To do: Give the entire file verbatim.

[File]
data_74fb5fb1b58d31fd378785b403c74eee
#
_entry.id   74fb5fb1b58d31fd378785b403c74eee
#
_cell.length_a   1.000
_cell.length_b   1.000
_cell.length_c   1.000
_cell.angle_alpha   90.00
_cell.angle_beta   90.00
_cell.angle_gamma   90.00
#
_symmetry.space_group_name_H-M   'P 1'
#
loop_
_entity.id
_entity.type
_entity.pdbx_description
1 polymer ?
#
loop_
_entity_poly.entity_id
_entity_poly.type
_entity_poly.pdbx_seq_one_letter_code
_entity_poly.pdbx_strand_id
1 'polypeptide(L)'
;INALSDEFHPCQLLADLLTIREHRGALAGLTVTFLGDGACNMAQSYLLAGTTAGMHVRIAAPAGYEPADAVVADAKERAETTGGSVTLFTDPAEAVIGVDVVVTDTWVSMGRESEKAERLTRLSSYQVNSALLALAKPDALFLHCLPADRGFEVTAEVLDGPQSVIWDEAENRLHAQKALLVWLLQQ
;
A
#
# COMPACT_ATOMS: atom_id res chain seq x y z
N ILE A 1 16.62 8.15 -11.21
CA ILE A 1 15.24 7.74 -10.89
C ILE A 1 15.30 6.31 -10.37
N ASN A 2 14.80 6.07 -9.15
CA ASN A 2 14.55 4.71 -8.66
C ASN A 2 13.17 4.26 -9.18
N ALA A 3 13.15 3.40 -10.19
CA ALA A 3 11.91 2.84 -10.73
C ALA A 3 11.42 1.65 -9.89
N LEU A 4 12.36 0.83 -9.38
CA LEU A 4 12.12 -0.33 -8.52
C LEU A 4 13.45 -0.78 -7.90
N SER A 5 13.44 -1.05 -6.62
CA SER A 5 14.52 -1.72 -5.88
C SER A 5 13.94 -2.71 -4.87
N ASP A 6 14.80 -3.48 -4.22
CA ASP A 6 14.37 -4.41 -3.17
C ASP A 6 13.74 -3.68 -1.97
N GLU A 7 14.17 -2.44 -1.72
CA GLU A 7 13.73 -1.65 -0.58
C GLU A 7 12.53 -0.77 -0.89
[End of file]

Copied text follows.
data_74fb5fb1b58d31fd378785b403c74eee
#
_entry.id   74fb5fb1b58d31fd378785b403c74eee
#
_cell.length_a   1.000
_cell.length_b   1.000
_cell.length_c   1.000
_cell.angle_alpha   90.00
_cell.angle_beta   90.00
_cell.angle_gamma   90.00
#
_symmetry.space_group_name_H-M   'P 1'
#
loop_
_entity.id
_entity.type
_entity.pdbx_description
1 polymer ?
#
loop_
_entity_poly.entity_id
_entity_poly.type
_entity_poly.pdbx_seq_one_letter_code
_entity_poly.pdbx_strand_id
1 'polypeptide(L)'
;INALSDEFHPCQLLADLLTIREHRGALAGLTVTFLGDGACNMAQSYLLAGTTAGMHVRIAAPAGYEPADAVVADAKERAETTGGSVTLFTDPAEAVIGVDVVVTDTWVSMGRESEKAERLTRLSSYQVNSALLALAKPDALFLHCLPADRGFEVTAEVLDGPQSVIWDEAENRLHAQKALLVWLLQQ
;
A
#
# COMPACT_ATOMS: atom_id res chain seq x y z
N ILE A 1 16.62 8.15 -11.21
CA ILE A 1 15.24 7.74 -10.89
C ILE A 1 15.30 6.31 -10.37
N ASN A 2 14.80 6.07 -9.15
CA ASN A 2 14.55 4.71 -8.66
C ASN A 2 13.17 4.26 -9.18
N ALA A 3 13.15 3.40 -10.19
CA ALA A 3 11.91 2.84 -10.73
C ALA A 3 11.42 1.65 -9.89
N LEU A 4 12.36 0.83 -9.38
CA LEU A 4 12.12 -0.33 -8.52
C LEU A 4 13.45 -0.78 -7.90
N SER A 5 13.44 -1.05 -6.62
CA SER A 5 14.52 -1.72 -5.88
C SER A 5 13.94 -2.71 -4.87
N ASP A 6 14.80 -3.48 -4.22
CA ASP A 6 14.37 -4.41 -3.17
C ASP A 6 13.74 -3.68 -1.97
N GLU A 7 14.17 -2.44 -1.72
CA GLU A 7 13.73 -1.65 -0.58
C GLU A 7 12.53 -0.77 -0.89